Saturday, March 3, 2012

Does God Have Compassion For The Damned?

Dare I for a moment, question the will of god? It's late on a Friday night, and I want to write something. I have been awash in a serious Winter hibernation as of late. About the only light I see is on my way to work. Thinking for a moment about the god hypothesis from our great monotheists, I recently wondered whether Yahweh, or when he is revealing himself to the Arabs, Allah, being the all knowing, all seeing, and morally perfect deity that he is, has any compassion what so ever for those he's damned. He is after all, the greatest conceivable being; the unembodied soul of moral perfection, infinite love and wisdom.

This could be a fatuous question to the pious; for god has, in his impeccable arbitration, given us free will that the damned chose to exploit, and thus they are deserving in their fate. He judges not with bias, and his rulings are permanent and unchallengeable. But think about for a moment, the actual method Yahweh decides to judge us. One of the moral arguments defenders of faith like to claim, is that with god, justice is coming to those wronged in this world. The bad guys may get away from the law, but sooner of later they will have to face god. The faithful can rest assured that what goes around, truely in the end will come around. But they seem to forget that, with Christians, Jesus died for all of all of our sins. This means that every single one of the most unimaginable atrocities that one can do in one's lifetime and get away with, with the exception of blasphemy, will be forgiven to those who believe. The serial killer who gets off on the torture of others, need only to come to god in repentance and will be forgiven. But his victim, who prayed to the wrong god, or perhaps worse, didn't pray at all, gets not only a violent end in this world, but eternal conscious torment, courtesy of god's judgement, in the next.

I ask then, with genuine emotion, how is this justice? How is this morality and judgement at its best? Some of the most liberal and enlightened of the faithful refuse to believe "their" god would do such a thing. I say that they should take another look at their Bible or Qur'an, and read what "their" god really teaches. Although religious moderates might like to deny it, suppose this to be true; that the one and only god is committed to the torment of those who didn't prostrate themselves and believe, while pardoning some of the worst and most depraved among us. Wouldn't the screams of the tormented in hell, who are, according to Islamic descriptions, being burned continually on their renewable skin, and having boiling water poured down their throats, entice even the slightest hint of compassion from the most moral conceivable being?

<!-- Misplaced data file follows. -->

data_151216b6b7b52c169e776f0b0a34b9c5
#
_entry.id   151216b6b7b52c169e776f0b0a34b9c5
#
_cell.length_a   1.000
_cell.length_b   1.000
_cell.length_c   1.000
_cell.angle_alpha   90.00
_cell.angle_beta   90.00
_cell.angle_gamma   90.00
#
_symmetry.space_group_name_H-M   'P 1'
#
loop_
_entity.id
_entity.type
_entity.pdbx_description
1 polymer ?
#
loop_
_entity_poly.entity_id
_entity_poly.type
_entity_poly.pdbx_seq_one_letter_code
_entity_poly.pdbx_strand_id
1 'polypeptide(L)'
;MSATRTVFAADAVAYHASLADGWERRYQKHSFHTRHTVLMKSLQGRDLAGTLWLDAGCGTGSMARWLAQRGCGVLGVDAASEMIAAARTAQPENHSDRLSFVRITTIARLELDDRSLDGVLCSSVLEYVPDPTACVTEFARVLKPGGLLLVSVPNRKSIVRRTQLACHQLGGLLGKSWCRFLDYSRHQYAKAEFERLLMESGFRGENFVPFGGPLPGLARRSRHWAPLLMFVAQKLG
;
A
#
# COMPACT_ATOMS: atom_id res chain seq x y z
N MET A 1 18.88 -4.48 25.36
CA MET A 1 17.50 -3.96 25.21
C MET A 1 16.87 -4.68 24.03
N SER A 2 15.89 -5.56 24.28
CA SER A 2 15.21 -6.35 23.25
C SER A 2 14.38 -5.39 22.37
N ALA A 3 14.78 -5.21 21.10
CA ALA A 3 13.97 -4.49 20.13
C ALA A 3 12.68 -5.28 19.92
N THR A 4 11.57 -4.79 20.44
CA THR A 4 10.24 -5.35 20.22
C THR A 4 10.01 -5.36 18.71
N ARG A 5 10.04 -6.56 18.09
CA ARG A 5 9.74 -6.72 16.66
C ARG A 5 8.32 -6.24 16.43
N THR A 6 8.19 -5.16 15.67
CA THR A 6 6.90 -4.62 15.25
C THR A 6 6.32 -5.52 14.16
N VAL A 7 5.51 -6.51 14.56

The answer is no. God is utterly indifferent to the damned. God does not think twice about his judgement. The best definition of evil that I have heard, is having a lack of sympathy or compassion. After thinking about this definition, I agree with its conditions. Every "evil" situation that I can thinking of, involves a human being demonstrating a lack of sympathy or compassion towards another living being. So an earthquake that kills 10,000 children would not, therefore, be evil because the earth is not alive, it is not conscious, it just has tectonic plates that rub up against each other. The Earth is nature and nature is morally neutral on every issue. Thus the lion that kills the cubs of another lion is cruel, but not evil. For in order to be evil, you must lack the ability for empathy and compassion. It takes a certain level of conscious development, and rational thinking, that can divorce itself from emotion and impulse. Not even all of us homo-sapiens posses this trait.

The god of monotheism is evil because of his lack of sympathy and compassion towards the damned. Who can send a child who happens to have been born into the wrong religion, and who dies, to a sentence of eternal conscious torment? It's not like god can't change this at any time, he is the master of all things. He designed such a system, and he enforces its rules. The most slavish of the faithful accept this as god's will and dare not to question. The logical implausibility, and frightening impression of such a moral monster ruling the universe, is part of what convinces me that there is no such god. And what a relief that is, because to contemplate having to be subject forever to such a being, one would surely have had personified the soul of evil.

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